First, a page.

Ibn al-Furat

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For the family of Abbasid viziers, see Banu'l-Furat.

Nāṣir al-Dīn Muḥammad b. ʿAbd al-Raḥīm b. ʿAlī al-Miṣrī al-Ḥanafī (1334–1405), better known as Ibn al-Furāt, was an Egyptian historian, best known for his universal history, Taʾrīkh al-duwal wa ’l-mulūk ("History of the Dynasties and Kingdoms").[1] The work remained unfinished (only the volumes dealing with the years after 1106 were completed) and survives in fragments of the original autograph manuscript, mostly preserved in Vienna.[1] It was not widely esteemed or disseminated among his contemporary and later Muslim historians, but Ibn al-Furat's work is of particular importance for modern scholars due to its high level of detail and the mostly verbatim use of a wide variety of sources, including Christian and Shia authors suspect to mainstream orthodox Sunni historiography. Some of these works survive only through Ibn al-Furat's reuse of them.[1]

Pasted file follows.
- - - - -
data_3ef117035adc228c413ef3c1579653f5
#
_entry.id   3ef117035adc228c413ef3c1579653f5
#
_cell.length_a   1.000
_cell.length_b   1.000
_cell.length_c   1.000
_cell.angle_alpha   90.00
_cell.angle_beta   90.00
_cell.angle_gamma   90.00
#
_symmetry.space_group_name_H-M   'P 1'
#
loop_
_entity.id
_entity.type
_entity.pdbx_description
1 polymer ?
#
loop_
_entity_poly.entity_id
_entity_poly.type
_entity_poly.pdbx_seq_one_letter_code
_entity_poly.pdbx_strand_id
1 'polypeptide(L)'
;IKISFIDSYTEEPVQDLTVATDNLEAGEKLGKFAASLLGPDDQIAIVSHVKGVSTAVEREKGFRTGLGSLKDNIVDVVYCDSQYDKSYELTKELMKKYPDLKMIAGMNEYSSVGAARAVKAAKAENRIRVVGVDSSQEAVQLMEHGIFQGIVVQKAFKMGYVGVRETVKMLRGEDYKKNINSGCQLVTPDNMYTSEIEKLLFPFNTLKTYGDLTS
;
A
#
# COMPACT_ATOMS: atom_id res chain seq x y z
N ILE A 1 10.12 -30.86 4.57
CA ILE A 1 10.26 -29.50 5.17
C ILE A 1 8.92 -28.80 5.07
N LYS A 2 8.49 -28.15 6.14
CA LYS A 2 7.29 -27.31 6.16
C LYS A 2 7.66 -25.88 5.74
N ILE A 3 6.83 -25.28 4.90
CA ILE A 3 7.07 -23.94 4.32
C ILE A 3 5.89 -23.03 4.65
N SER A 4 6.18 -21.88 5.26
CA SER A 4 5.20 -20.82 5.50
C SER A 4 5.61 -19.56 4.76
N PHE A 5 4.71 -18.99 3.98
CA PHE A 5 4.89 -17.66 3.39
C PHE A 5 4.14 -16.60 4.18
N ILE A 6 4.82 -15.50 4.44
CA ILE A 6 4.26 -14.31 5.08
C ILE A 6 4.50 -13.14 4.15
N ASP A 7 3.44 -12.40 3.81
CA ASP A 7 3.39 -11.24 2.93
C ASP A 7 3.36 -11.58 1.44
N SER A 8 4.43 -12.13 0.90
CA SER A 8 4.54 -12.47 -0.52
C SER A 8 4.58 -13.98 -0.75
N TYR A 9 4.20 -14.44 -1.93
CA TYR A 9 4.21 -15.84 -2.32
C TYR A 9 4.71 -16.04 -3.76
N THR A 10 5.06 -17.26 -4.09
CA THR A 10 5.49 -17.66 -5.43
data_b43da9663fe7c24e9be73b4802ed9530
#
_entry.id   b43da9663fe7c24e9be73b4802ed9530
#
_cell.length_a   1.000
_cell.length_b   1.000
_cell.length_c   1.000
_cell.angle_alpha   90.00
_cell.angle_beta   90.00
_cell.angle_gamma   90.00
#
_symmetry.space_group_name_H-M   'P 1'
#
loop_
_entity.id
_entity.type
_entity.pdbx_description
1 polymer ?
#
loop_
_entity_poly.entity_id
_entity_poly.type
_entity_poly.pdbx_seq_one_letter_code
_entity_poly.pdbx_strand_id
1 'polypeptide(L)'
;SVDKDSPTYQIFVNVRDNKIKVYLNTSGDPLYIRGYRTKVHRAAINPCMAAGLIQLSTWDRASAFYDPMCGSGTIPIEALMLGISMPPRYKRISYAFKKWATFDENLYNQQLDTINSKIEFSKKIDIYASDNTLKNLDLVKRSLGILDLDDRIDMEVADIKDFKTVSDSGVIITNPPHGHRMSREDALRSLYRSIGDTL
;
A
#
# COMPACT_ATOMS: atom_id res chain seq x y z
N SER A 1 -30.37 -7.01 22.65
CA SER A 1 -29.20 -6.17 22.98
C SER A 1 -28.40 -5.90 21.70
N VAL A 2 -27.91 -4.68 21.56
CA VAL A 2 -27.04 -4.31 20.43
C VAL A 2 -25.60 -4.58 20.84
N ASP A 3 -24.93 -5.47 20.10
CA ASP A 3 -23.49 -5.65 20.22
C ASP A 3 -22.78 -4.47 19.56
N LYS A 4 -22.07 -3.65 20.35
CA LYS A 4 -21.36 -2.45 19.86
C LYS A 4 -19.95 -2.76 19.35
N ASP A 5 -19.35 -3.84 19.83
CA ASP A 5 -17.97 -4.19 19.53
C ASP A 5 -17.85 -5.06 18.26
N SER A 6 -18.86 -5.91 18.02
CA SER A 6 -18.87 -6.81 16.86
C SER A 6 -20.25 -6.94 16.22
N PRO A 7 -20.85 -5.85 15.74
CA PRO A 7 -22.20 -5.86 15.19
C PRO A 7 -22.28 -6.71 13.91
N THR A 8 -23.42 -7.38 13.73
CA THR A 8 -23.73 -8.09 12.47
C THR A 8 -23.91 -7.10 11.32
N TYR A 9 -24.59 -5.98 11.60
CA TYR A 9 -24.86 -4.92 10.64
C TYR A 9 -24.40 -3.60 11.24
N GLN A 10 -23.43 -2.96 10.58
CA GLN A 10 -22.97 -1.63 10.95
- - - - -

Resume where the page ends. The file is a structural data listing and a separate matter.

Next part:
See also[edit]

References[edit]

  1. ^ a b c Cahen 1986, pp. 768–769.

Sources[edit]

  • Cahen, Claude (1986). "Ibn al-Furāt". The Encyclopedia of Islam, New Edition, Volume III: H–Iram. Leiden and New York: BRILL. pp. 768–769. ISBN 90-04-08118-6.